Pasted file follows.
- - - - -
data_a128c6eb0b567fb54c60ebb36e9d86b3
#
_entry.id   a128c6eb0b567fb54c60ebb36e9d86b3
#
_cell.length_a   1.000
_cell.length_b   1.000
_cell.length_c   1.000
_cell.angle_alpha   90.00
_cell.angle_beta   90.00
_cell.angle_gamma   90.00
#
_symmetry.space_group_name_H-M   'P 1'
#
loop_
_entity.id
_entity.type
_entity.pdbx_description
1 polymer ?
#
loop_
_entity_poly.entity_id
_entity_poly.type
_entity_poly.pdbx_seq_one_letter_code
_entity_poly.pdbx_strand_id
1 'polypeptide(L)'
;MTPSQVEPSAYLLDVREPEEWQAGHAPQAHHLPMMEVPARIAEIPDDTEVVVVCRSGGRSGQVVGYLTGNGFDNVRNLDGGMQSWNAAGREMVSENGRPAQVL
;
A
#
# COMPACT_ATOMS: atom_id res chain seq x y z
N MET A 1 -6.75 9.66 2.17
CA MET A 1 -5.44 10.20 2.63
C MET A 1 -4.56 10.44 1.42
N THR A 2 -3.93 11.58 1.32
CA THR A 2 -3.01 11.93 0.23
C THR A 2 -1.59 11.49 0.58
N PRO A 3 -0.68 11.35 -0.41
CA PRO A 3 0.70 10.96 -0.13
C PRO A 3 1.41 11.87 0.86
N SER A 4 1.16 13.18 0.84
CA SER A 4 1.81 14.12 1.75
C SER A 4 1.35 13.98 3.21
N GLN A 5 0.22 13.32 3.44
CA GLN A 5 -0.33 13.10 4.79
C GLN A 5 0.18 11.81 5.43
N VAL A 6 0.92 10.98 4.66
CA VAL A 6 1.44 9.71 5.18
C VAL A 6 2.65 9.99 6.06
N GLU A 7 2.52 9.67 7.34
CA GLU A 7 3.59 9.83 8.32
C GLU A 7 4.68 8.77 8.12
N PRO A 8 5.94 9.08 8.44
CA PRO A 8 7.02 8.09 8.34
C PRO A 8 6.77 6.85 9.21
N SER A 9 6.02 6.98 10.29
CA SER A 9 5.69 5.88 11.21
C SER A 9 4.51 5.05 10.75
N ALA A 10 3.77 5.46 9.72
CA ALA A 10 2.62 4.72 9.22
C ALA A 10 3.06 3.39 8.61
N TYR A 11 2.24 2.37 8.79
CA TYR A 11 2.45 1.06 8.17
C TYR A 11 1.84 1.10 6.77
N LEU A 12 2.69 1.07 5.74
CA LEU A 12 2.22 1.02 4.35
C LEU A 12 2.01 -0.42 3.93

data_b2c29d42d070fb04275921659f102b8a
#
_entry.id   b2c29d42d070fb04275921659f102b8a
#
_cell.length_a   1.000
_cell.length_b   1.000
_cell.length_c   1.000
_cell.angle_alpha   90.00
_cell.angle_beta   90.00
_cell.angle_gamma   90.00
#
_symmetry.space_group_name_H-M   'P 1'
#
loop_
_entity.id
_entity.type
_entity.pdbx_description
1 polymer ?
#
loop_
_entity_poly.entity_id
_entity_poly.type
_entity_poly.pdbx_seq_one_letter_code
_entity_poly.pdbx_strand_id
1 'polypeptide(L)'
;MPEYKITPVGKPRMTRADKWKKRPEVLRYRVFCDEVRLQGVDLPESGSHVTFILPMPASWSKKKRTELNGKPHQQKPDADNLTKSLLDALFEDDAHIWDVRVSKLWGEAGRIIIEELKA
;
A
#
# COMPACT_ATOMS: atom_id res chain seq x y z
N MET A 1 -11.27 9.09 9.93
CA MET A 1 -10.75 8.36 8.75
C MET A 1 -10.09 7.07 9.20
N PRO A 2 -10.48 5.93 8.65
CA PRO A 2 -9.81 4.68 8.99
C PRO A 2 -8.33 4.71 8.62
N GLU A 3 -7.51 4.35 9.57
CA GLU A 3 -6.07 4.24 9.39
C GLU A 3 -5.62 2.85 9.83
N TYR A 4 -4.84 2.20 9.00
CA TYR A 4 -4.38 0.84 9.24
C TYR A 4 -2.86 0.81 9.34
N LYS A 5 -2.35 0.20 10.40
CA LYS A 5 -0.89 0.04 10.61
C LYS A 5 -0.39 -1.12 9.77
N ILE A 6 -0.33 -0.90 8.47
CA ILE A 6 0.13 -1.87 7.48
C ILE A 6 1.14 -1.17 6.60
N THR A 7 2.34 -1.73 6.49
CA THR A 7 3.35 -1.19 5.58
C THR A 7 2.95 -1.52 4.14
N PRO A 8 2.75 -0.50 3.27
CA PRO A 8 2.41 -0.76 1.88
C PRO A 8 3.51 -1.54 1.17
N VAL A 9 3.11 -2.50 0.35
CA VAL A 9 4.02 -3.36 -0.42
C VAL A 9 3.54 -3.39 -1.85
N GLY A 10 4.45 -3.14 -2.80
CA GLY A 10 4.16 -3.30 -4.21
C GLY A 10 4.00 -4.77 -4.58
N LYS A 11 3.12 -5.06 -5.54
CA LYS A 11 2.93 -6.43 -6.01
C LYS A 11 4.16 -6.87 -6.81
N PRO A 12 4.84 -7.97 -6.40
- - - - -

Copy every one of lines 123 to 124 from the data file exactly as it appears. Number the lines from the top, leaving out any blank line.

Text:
C VAL A 9 3.54 -3.39 -1.85
N GLY A 10 4.45 -3.14 -2.80